* Institut für Theoretische Physik, Universität zu Köln, Köln, Germany
* Laboratory of Computational Biology, Laboratory of Cancer Genetics and Van Andel Research Institute, Grand Rapids, Michigan, USA
* Laboratory of Cancer Therapeutics, DUKE-NUS Graduate Medical School, Singapore
* Institute of Cancer Research, Sutton, Surrey, UK
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About Van Andel Institute
Established by Jay and Betty Van Andel in 1996, Van Andel Institute (VAI) is an independent research and educational organization based in Grand Rapids, Mich., dedicated to preserving, enhancing and expanding the frontiers of medical science, and to achieving excellence in education by probing fundamental issues of education and the learning process. VARI, the research arm of VAI, is dedicated to probing the genetic, cellular and molecular origins of cancer, Parkinson and other diseases and working to translate those findings into effective therapies. VARI is affiliated with the Translational Genomics Research Institute, (TGen), of Phoenix, Arizona.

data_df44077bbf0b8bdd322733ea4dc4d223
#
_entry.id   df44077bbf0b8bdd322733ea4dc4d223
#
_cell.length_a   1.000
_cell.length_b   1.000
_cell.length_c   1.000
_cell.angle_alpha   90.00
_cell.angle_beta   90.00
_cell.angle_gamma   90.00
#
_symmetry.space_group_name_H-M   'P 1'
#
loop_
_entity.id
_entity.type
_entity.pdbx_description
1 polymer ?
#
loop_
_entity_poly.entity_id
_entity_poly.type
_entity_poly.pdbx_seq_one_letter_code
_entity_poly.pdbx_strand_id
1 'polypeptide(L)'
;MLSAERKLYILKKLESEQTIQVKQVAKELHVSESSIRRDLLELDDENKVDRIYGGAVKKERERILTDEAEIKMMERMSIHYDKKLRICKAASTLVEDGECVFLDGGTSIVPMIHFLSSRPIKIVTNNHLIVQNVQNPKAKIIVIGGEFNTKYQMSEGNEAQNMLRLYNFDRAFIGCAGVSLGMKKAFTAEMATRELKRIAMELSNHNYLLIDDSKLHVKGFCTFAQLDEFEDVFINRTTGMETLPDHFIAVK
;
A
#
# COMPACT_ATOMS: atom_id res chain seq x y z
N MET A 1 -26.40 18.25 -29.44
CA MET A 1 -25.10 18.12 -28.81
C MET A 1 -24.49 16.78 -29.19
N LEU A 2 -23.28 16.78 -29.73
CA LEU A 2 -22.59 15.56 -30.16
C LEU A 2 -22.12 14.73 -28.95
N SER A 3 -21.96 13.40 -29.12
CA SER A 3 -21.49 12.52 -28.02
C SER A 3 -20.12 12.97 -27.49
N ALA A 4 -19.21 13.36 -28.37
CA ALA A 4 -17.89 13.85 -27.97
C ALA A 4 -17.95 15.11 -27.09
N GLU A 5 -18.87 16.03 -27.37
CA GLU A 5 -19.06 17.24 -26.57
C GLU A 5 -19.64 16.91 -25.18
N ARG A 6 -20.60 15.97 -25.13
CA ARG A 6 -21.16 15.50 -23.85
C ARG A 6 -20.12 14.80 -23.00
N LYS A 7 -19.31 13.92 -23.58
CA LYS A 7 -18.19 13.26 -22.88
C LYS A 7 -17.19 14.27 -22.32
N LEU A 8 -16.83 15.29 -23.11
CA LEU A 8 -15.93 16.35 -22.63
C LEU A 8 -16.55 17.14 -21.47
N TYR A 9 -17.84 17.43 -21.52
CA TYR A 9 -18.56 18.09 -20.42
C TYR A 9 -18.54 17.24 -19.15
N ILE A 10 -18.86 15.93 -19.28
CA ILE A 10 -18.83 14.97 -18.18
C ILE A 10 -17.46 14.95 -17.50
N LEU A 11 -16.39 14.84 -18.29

The Wellcome Trust Sanger Institute, which receives the majority of its funding from the Wellcome Trust, was founded in 1992. The Institute is responsible for the completion of the sequence of approximately one-third of the human genome as well as genomes of model organisms and more than 90 pathogen genomes. In October 2006, new funding was awarded by the Wellcome Trust to exploit the wealth of genome data now available to answer important questions about health and disease. http://www.sanger.ac.uk
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Contact: Don Powell
Wellcome Trust Sanger Institute